In-between thoughts: can you have a conspiracy theory about yourself?! Asking for a friend

Holy cats, it is scheduled. I have a date set for my philosophy MA culminating oral exam. I have chosen three papers as best representative of my work, chosen three professors whom I feel know and appreciate my work enough to be incisive and kind critics, I have a sense of what “substantial revisions” I am going to make on my focus paper, and I have stocked up on antacids and sleep aids. I am prepared for what I need to do to prepare and trying desperately to stave off feelings of doom.

Oral exams are my nightmare. While I have no problem talking in front of a crowd (I love it, in fact!), I have a real fear about talking through my own complex ideas. Under scrutiny or pressure, I get tongue-tied, nervous, and consequently so consumed by self-doubt that words fail me and do not do justice to my ideas and thoughts. This is not to say that I’m always right, just that in these situations I feel like my ideas deserve better articulation than I feel I generally give them. I am working really hard to get a more accurate belief of my abilities (neither self-punishingly undervalued nor self-aggrandizingly overvalued), and talking things out has always been an area of my biggest intellectual insecurity. I’m afraid, deep down, that this whole time, over all these semesters and through all these papers, I have been pulling the wool over my professors’ eyes and I really don’t have any idea what I’m talking about and really don’t deserve to be here.

Basically, I afraid I’m not smart enough to know what I’m talking about philosophically, but smart enough to convince everyone that I do. This is how conspiracy theories function. I have a conspiracy theory about my own abilities.

I think part of my linguistic paralysis stems from childhood. Part of it is just raw personality, certainly. But I grew up in a household that didn’t really care what I thought. My dad’s beliefs and opinions were all that mattered because they were, obviously (she says sarcastically), correct. Why would it matter what I thought, other than to make sure all my thinking aligned with his?! I learned at a really young age how to adjust my thinking to what other people thought if there was any conflict. I never learned how to trust myself to have good, contradictory ideas.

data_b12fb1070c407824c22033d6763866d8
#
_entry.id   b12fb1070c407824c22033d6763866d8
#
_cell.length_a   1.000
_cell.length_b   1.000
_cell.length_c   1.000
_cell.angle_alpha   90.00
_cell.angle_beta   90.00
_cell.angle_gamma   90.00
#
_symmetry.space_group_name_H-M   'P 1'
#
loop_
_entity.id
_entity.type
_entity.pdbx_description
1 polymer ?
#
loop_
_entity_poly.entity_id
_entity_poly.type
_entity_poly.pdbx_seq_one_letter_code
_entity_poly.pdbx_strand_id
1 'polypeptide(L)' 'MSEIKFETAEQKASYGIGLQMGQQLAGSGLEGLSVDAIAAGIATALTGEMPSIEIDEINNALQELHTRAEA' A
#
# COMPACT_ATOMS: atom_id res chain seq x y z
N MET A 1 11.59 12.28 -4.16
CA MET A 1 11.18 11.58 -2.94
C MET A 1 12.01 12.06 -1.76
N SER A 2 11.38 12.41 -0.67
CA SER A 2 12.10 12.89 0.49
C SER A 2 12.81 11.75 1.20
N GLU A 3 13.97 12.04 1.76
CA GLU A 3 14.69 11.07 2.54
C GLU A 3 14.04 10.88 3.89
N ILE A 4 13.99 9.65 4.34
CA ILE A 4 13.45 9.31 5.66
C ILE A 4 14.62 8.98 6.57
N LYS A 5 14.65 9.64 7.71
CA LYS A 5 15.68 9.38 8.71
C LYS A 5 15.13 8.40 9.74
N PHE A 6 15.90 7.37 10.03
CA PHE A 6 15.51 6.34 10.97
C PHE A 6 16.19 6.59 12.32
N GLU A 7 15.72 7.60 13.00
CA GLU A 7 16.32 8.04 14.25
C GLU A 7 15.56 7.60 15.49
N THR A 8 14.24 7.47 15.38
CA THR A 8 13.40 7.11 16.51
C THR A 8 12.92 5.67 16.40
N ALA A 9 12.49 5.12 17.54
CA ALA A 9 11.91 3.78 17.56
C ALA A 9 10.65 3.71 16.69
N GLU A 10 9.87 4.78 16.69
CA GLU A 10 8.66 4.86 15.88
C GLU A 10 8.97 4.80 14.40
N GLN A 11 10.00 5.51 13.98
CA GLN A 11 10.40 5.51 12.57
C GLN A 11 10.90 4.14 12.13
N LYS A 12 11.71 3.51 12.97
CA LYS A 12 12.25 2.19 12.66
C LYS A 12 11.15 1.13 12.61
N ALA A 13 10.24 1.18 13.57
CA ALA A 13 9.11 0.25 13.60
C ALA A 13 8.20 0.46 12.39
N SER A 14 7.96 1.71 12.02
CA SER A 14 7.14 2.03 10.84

Thinking of how my upbringing shaped my intellectual well-being has only made more clear to me the importance of intellectual generosity. You know, when someone sincerely tries to understand what someone else is arguing in order to fully grasp what she means, sincerely believing they have something to say that is worth considering, rather than just trying to find a way to argue what he/she already wants to argue and believe. This wasn’t modeled to me as a child, and partly as a result of that I doubt almost everything I think and panic at having to defend my own thoughtful, well-reasoned arguments. Gaining confidence in my thoughts and then in my ability to articulate my thoughts has been an uphill battle. Being a woman in a rather sexist field of study (and a sexist society) has not helped. (Don’t worry, my department itself has been amazing — no complaints of sexism on my end.)

So my oral exam is presenting a bit of an opportunity for me to work hard on one of my biggest insecurities: trusting myself that I do know what I’m talking about and that my opinions are ridiculously valid. Spectacular.

It also doesn’t help my nerves knowing that if I pass “with distinction” I will be automatically admitted into the PhD program. At least my performance in a dreaded oral exam on a deeply complex and intellectual topic doesn’t determine my opportunity to pursue something I have wanted for decades now. OH WAIT. Double spectacular.

Oh, and did I mention they scheduled my oral exam on my birthday?! Say it with me: spectacular.

I already want a nap April 1. And/or lots of booze March 31.

At least I’ve got these pipes going for me. Maybe I can arm-wrestle for PhD admittance?!

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